Exclusive Interview with Shannon Briggs

shannon briggsby Geoffrey Ciani - Former WBO and linear heavyweight champion Shannon Briggs is planning to make a return to the ring sometime in the very near future. Briggs was last seen inside the ring back in June 2007 when he lost his WBO title against Sultan Ibragimov. I was afforded the opportunity to have a brief chat with the former champion and here is what he had to say:

Q: Hi Shannon, good to speak with you. How long after your fight with Sultan Ibragimov did you decide you wanted to continue on with boxing?

Well it’s great talking to you, too, as well. I appreciate the interview. Let me see, wow! It was maybe like eight or nine months out that I was already missing the ring. I missed the regiment of getting up every day and training and all of that. It wasn’t immediately after, but it was a couple of months. After the fight I started hanging out, partying a little bit, and spending time with the family and that kind of stuff. Then I thought, “What am I going to do?” A lot of people said I should go into acting full time, but I have been doing it (boxing) for so long that I’m kind of used to it. You do what you know. I missed it, and then I finally decided about six months ago that I wanted to rededicate myself and start fighting again..

Q: When can we expect you in the ring again and who would you like to fight?

I should be in the ring next month, for sure. It should be definitely next month to within the month. Then hopefully I will be fighting and staying active every month. I have no in particular person in mind, I want anyone in the top fifteen after a couple of fights when I work my way back into shape. After that I’d like a top 15-top 20 opponent and then I’ll move forward from there.

Q: Now Shannon, what is your opinion on the current heavyweight landscape and how do you think you will fare against the best fighters out there at this moment?

I think the current landscape isn’t as bad as people make it seem. There’s not one dominant figure right now: there’s no Mike Tyson, there’s no Joe Louis, and there’s no Lennox Lewis. There’s not one dominant guy right now that’s killing everybody or knocking everybody out, but at the same time, it could be better for boxing in the sense where there’s a lot more heavyweight fights going on. For instance, you have the Klitschko brothers where Vitali is fighting (Chris) Arreola and Wladimir I think will fight (Eddie) Chambers. So it’s keeping things busy, whereas in the past, you had guys like Larry Holmes who was champion for so long and you may have gotten one or two fights a year.

Hopefully, having—I won’t call them champions, I’ll call them belt holders—multiple belt holders means you will have more fights. You got some guys on the rise, too. You got Chris Arreola, Kevin Johnson, Odlanier Solis—so there’s some good guys coming up. As far as my chances go, I’m excited. Again, there’s no Holyfields around or Tysons or Lennox Lewis, so this is a great time. I’m not beat up so I feel great about my chances of coming back and winning a title.

Q: What is your target ideal fighting weight for when you ultimately shake off the ring rust after a couple of fights?

I’m thinking anywhere from 250 to 265 where I’m strong. When I fought (Ray) Mercer, I thought that was the best for me weight wise. My stamina was great that night, it was unreal, and I felt I was getting stronger as the fight went on and I wasn’t carrying around too much muscle. Anywhere between 255 and 260 should be a target weight for me. I’ll feel great at that weight.

Q: Shannon, given that you were the only heavyweight champion in history who suffered from asthma, how has this affected your career and have you needed to do anything special in your preparations to help you deal with this for once you get inside the ring?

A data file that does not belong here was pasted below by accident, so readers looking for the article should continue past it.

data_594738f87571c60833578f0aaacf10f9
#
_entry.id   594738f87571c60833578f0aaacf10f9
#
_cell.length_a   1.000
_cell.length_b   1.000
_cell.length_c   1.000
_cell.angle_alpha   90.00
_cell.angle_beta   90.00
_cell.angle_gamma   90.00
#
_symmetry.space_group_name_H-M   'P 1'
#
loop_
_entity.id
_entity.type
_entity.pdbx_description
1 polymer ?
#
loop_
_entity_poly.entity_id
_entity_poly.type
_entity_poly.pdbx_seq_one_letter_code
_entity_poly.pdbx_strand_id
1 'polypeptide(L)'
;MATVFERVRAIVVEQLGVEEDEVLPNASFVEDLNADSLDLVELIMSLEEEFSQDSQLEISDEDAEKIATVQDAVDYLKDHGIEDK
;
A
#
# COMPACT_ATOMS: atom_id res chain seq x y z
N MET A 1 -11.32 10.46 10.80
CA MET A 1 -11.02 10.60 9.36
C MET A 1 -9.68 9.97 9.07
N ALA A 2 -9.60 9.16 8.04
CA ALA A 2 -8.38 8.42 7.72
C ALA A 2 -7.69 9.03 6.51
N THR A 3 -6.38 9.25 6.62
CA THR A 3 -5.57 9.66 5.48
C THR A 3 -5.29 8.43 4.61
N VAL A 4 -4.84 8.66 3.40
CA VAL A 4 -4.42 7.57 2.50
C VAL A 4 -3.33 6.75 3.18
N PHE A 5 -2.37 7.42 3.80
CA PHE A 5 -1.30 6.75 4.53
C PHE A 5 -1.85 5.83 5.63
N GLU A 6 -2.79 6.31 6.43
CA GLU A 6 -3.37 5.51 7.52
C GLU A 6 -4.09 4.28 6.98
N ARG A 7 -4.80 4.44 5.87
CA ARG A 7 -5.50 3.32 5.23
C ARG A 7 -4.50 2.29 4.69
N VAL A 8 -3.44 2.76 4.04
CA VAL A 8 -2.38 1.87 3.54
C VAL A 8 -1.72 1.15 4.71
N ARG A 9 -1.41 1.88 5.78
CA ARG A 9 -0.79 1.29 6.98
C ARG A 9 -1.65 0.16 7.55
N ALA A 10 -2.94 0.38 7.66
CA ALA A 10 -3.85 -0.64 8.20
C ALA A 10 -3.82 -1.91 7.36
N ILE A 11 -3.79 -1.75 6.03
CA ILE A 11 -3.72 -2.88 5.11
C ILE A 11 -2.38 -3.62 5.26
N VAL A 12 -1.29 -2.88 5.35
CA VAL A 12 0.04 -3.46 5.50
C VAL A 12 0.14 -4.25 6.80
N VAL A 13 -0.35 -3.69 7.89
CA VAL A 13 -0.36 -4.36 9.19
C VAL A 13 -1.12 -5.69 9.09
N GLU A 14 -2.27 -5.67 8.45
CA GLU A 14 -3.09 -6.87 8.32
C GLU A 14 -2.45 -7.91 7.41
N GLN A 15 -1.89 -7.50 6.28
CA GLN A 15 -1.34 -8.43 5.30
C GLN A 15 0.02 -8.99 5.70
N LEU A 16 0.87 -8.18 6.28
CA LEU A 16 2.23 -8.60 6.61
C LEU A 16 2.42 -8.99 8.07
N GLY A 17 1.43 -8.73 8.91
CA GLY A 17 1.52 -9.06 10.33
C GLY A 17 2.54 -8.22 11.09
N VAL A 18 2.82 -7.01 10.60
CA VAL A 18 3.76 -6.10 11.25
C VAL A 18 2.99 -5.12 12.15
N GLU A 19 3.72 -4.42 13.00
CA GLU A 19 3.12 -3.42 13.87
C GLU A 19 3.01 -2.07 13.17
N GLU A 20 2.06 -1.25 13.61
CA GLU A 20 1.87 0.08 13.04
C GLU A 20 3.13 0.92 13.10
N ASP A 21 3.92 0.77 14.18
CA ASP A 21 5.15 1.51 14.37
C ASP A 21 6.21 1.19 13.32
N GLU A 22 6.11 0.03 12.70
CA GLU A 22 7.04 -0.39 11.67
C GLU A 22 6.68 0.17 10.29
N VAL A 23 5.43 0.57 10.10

It’s been miserable! It’s something that I had to live with. I was born with asthma, and I’ve been criticized and ridiculed, oh “he doesn’t do roadwork”, “he doesn’t train hard”, “he’s this”, “he’s that”, but people have no idea what it takes for me to be a professional boxer with asthma. If it was that easy and simple, I’m sure you would have someone else in history before me to accomplish that. In a way it’s really hard, and at the same time, it is who I am and it is what it is. Like I tell people, you could go without food or water for weeks to a month, but you can’t go five to ten minutes without oxygen before you die.

I’ve accomplished something, Geoff—something that no one else has done in history—and I’m proud of it. That’s one of the reasons I continue to fight on. There have been instances when people have ridiculed me, and said this or that, and they just talk. It’s all talk, because they don’t have a clue what it would be like to be in a ring when you can’t breathe. When a man is coming at you to knock you unconscious, you could possibly die. If you look at all the deaths in boxing, where did they come from? Lack of oxygen to the brain. That’s it. I’m already at a deficit when I get into the ring and then I get all this crap from people, but it has helped me grow a tougher skin. I realize that you can’t please everybody, and some people are going to talk smack.

It’s funny, because I was watching Roy Jones and he looked phenomenal. I remember when he was knocked out by Tarver and then knocked out by Johnson, and people were saying, “Oh, he sucks!”, “he’s this”, “he should retire”, “Blah, blah, blah”. Now the guy comes back and he beats Jeff Lacy. He’s just not laying down, and then you have people who jump back on the bandwagon, “Oh, he’s great!”, “he’s this”, “he’s that”. So you just got to do what you got to do, man, and be the best you can be and at the end of the day not worry about what people have to say.

As far as answering your question, as far as the asthma goes, it’s been tough and it’s been brutal, but I like to think that there’s some asthmatic kid somewhere right now who feels hopeless or like he will never be able to achieve anything, let alone in sports. When I was a kid I was never picked to be on basketball team, or a football team, or a baseball team. They said, “Oh, he can’t play, he has asthma.” I feel like, if I can inspire some kid out there to say, “Hey! You know what? Shannon Briggs did it, he never gave up. Let me take my medicine and exercise and diet right.” If I can do that, then I’ve accomplished something.